Japanese Text Initiative
Prepared for the University of Virginia Library Electronic Text Center.
Late dewdrops are our lives that only wait
Till the wind blows, the wind of morning blows.
I am Hitomaru. I live in the valley of Kamegaye. My father Kagekiyo the Passionate fought for the House of Hei 1 and for this was hated by the Genji. 2 I am told they have banished him to Miyazaki in the country of Hyuga, and there in changed estate he passes the months and years. I must not be downcast at the toil of the journey; 3 for hardship is the lot of all that travel on unfamiliar roads, and I must bear it for my father's sake.
Oh double-wet our sleeves
With the tears of troubled dreaming and the dews
That wet our grassy bed.
We leave Sagami; who shall point the way
To Totomi, far off not only in name? 4
Over the sea we row:
And now the eight-fold Spider Bridge we cross
To Mikawa. How long, O City of the Clouds, 5
Shall we, inured to travel, see you in our dreams?
[ The voice of Kagekiyo is heard from within his hat. ]
We have journeyed so fast that I think we must already have come to Miyazaki in the country of Hyuga. It is here you should ask for your father.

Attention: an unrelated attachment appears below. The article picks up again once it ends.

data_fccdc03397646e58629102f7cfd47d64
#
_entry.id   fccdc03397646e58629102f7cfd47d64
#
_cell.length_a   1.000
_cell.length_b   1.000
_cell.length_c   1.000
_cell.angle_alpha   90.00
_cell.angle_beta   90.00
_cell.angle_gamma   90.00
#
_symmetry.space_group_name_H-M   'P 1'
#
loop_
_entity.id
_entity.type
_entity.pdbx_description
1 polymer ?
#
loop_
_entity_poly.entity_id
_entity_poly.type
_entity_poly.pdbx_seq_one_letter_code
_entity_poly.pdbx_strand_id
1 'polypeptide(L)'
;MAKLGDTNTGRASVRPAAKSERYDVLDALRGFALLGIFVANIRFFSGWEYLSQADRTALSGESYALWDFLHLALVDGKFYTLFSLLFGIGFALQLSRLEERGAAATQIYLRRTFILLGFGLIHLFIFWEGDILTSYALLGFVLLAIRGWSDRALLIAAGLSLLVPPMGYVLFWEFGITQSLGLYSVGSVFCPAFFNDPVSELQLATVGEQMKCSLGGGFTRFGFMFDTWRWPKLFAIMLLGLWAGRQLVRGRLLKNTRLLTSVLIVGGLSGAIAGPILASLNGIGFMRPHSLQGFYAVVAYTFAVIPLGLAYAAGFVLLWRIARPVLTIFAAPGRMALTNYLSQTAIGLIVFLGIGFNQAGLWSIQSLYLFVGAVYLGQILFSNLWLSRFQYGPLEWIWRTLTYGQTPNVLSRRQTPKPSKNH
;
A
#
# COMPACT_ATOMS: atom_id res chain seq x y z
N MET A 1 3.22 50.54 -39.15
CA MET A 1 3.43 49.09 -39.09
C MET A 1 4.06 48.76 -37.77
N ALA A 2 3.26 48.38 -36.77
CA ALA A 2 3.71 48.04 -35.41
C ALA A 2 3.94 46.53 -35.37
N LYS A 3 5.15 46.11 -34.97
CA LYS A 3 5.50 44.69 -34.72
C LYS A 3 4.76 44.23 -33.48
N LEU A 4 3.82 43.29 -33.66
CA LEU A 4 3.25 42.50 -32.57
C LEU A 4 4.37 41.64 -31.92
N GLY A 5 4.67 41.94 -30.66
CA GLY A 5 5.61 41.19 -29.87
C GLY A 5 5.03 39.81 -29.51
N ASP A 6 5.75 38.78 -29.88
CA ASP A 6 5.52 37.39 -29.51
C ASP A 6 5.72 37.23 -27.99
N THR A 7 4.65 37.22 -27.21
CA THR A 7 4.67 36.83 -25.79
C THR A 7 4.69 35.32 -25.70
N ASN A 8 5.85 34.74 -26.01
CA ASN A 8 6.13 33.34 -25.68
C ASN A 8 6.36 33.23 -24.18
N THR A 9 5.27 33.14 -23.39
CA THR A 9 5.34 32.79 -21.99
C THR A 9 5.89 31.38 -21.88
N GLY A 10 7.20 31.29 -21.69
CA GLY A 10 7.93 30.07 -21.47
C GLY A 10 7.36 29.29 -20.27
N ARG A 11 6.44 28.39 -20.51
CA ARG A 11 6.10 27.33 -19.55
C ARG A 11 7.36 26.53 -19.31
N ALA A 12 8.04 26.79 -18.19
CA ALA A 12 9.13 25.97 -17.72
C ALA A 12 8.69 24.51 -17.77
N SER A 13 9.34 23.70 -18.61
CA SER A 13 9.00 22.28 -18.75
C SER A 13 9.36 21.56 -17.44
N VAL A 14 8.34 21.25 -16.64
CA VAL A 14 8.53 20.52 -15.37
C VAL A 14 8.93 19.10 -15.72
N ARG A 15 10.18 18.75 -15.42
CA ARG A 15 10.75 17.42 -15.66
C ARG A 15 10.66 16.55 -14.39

Behind this gate,
This pine-wood barricade shut in alone
I waste the hours and days;
By me not numbered, since my eyes no longer
See the clear light of heaven, but in darkness,
Unending darkness, profitlessly sleep
In this low room.
For garment given but one coat to cover
From winter winds or summer's fire
This ruin, this anatomy!
[ speaking for Kagekiyo. ]
Oh better had I left the world, to wear
The black-stained sleeve.
Who will now pity me, whose withered frame
Even to myself is hateful?
Or who shall make a care to search for me
And carry consolation to my woes?
How strange! That hut is so old, I cannot think that any one can live there. Yet I heard a voice speaking within. Perhaps some beggar lodges there; I will not go nearer.[ She steps back. ]
Though my eyes see not autumn
Yet has the wind brought tiding
Of one who wanders
By ways unknown bewildered,
Finding rest nowhere --
For in the Three Worlds of Being
Nowhere is rest, 6 but only
In the Void Eternal.
None is, and none can answer
Where to thy asking.
[ going up to Kagekiyo's hut. ]
I have come to your cottage to ask you something.
What is it you want?
Can you tell me where the exile lives?
The exile? What exile do you mean? Tell me his name.
We are loking for Kagekiyo the Passionate who fought for the Taira.
I have heard of him indeed. But I am blind, and have not seen him. I have heard such sad tales of his plight that I needs must pity him. Go further; ask elsewhere.
[ to Girl, who has been waiting. ]
It does not seem that we shall find him here. Let us go further and ask again.[ They pass on. ]